Mirror Lake

So many people use the 4.5-mile Mirror Lake loop trail in summer that a sign directs cyclists to park their bikes at the base of the hill and walk to the lake to avoid running into pedestrians on the way back down. By late summer, the lake — really a shallow pool on the Tenaya Creek — dries up, but it runs high in winter, with ice and snow formations that transform its appearance.

Some of the park’s black bears are out this time of year, and a sign at the trailhead warns that this is also mountain-lion territory. Luckily, the only living things we ran into on a late-afternoon walk were a few cross-country skiers and a group of students from South Korea.

Ice harvested from the lake once made it possible to store food in Yosemite, and in the 1870s, a bath house and dance pavilion were built over the water.

Mirror Lake today is preserved as a natural area, and the views and reflections of Half Dome, the Tenaya Canyon and the granite walls of Mount Watkins are the reasons to come.

This is a prime nesting spot for peregrine falcons and spotted bats, two of the park’s endangered species.

Interpretive signs explain that the black, rootlike portions of the bracken ferns which grow here were harvested and used by the Miwok and Paiute Indian tribes to make geometric designs in the kinds of woven baskets for sale in park gift shops and on display in the park museum.

Photographing Yosemite

“What’s so interesting about Yosemite is the way things change minute by minute,” said Ann Quintero, a photographer from Sacramento who’s been coming to the park for 35 years.

We met on a camera walk guided by Sara Bateman, a Washington resident who graduated with a degree in photography and anthropology from The Evergreen State College, and now is a guide for the Ansel Adams Gallery in the park.

An alpenglow at sunset, an effect created when the sun bounces off the clouds at just the right moment, spreading a pinkish-red flame across the sky, reflects on the face of Half Dome. The 87-million-year-old granite landmark is in the heart of the Yosemite Valley.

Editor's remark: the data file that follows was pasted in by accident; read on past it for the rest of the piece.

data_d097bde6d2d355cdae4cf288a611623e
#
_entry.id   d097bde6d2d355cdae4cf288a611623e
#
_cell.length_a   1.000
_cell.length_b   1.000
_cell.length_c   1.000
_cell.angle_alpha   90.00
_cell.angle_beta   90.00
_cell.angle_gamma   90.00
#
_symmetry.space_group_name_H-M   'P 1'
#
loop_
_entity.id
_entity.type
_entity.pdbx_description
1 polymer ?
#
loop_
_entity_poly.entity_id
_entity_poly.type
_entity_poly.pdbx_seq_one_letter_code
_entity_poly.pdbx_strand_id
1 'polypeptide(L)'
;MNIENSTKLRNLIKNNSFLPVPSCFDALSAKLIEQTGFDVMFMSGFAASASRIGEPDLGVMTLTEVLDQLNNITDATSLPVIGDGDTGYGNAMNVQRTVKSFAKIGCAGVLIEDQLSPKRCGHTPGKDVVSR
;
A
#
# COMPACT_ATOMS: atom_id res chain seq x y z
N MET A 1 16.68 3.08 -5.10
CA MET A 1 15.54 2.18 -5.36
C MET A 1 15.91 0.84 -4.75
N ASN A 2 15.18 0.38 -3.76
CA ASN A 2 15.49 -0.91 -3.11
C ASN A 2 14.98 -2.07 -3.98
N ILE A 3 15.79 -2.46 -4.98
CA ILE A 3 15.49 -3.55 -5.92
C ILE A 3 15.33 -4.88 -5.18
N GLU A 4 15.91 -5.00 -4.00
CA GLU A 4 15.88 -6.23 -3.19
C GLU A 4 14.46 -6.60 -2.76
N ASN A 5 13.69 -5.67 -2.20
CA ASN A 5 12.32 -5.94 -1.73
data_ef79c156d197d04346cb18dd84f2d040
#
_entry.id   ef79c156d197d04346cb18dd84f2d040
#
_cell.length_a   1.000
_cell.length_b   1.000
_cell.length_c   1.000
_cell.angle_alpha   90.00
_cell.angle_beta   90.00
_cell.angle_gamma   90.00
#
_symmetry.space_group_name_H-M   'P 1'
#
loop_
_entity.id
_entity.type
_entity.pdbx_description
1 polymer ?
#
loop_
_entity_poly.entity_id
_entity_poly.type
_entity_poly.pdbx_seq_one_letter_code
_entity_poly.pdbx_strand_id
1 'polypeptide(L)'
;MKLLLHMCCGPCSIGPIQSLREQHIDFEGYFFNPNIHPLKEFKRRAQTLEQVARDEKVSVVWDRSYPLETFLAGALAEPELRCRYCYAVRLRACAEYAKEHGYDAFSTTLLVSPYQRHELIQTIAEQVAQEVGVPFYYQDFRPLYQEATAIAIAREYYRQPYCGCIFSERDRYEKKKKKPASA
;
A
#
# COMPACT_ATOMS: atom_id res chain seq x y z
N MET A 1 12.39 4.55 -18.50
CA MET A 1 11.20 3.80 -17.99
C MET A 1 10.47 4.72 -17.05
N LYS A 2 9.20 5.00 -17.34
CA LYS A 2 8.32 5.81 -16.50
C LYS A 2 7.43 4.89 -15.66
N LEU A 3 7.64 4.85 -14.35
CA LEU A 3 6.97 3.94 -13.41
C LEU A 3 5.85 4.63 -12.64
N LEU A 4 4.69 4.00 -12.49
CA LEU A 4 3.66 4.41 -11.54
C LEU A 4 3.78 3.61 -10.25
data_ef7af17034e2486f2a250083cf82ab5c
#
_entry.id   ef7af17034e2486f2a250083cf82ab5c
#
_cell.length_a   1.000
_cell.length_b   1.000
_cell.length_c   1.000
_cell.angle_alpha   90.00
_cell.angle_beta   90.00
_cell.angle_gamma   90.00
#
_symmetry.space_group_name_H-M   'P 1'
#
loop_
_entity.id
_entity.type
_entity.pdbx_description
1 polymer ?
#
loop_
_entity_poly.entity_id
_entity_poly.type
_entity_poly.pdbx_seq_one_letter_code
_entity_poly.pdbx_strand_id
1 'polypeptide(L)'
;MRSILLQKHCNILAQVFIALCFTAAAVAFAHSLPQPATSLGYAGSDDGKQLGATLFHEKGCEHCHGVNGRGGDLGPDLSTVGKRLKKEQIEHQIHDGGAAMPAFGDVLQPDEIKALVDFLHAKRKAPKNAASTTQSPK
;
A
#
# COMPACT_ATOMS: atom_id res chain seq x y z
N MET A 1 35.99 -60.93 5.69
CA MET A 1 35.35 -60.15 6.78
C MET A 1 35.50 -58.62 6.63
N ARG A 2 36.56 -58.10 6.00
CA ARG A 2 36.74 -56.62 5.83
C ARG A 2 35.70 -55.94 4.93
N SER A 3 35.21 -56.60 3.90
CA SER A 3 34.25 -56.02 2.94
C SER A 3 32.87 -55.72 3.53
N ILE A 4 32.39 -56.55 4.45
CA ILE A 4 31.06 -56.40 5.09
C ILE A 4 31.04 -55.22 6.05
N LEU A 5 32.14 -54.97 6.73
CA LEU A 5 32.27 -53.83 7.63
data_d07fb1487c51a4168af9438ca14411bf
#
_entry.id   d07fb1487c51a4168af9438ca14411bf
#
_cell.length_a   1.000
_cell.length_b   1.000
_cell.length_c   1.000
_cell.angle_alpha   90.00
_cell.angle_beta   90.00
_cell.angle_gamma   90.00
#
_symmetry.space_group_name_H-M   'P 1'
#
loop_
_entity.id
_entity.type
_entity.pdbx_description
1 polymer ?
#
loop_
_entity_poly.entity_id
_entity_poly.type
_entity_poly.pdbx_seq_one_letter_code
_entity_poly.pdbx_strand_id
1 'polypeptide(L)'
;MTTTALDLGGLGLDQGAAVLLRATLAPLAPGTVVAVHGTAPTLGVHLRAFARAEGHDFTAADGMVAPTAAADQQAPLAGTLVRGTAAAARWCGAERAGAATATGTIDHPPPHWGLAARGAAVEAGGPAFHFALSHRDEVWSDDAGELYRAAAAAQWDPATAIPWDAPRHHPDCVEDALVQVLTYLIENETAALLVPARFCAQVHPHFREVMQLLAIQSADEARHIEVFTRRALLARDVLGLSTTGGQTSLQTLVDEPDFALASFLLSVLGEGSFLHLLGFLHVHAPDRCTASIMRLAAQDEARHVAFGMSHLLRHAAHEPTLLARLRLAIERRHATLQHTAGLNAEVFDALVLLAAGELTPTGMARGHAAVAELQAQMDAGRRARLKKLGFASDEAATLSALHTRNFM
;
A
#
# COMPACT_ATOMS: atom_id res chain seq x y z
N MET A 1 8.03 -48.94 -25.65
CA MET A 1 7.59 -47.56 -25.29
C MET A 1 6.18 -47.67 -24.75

Adams, known for his black-and-white landscape photos of U.S. national parks, most especially Yosemite, died in 1984 at age 82. He lived in Yosemite Valley until the 1960s with his wife, the former Virginia Best. Her father, a painter, owned Best Studio, which was passed on to the couple and is now the Ansel Adams Gallery, owned and operated by his family.

Quintero and I were huddled with about a dozen others on the Sentinel Bridge at sunset, cameras on tripods poised over the Merced River as we waited, once again, for the alpenglow to appear over Half Dome. But it had been another cloudless day, and once again, the sky failed to light up.

The view of Half Dome from here is the same one that appears in a 1938 photo Adams took in winter. But most people who come to Yosemite attempting to duplicate his photos go away disappointed, Bateman said.

Her advice: Create something unique on your own by looking for a different angle, or shooting at a different time of day.

“Try it around 2 or 3 o’clock in the afternoon,” she suggested. Light passes over the valley, creating shadows and colors different from those at sunrise and sunset.

A dozen of us who had joined her walk followed her across a snowy meadow scattered with frozen milkweeds. Behind us was Yosemite Falls, and as we turned around to shoot, a rainbow appeared. It could have faded at any moment, but Bateman encouraged us to take our time and look for an unusual angle.

She led us past a circle of tall pines, and there we saw our picture — the upper and lower portions of the falls framed behind the blackened branches of a lone tree and a misty band of fog above a layer of snow.

As for the alpenglow, we finally did see it — from the window of our plane as we flew over the mountains back to Seattle.

Carol Pucci: 206-464-3701 or